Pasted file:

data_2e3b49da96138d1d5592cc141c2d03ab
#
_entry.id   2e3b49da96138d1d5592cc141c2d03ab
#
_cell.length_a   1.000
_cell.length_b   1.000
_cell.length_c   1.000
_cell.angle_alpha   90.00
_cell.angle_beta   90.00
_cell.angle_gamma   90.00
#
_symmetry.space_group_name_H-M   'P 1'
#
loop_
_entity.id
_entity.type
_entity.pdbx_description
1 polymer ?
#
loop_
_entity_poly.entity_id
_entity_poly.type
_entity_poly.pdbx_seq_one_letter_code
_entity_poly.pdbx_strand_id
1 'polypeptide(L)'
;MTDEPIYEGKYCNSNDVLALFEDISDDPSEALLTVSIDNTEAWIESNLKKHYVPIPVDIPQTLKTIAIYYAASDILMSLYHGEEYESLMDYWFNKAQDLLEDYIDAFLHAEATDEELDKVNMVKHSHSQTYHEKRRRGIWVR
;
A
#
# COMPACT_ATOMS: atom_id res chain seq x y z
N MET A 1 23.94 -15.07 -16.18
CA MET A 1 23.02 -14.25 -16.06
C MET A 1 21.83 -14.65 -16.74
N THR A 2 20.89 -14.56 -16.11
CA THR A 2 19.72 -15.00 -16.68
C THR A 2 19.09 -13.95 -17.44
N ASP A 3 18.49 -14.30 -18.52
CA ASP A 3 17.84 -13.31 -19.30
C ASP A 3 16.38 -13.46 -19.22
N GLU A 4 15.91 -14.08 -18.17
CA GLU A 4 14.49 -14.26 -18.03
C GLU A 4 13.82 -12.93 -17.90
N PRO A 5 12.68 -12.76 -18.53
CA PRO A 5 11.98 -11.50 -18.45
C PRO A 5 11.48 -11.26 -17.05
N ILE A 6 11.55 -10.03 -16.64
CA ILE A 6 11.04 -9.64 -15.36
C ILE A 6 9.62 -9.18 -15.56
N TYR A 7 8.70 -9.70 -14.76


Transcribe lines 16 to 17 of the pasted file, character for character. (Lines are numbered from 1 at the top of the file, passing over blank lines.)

_entity.type
_entity.pdbx_description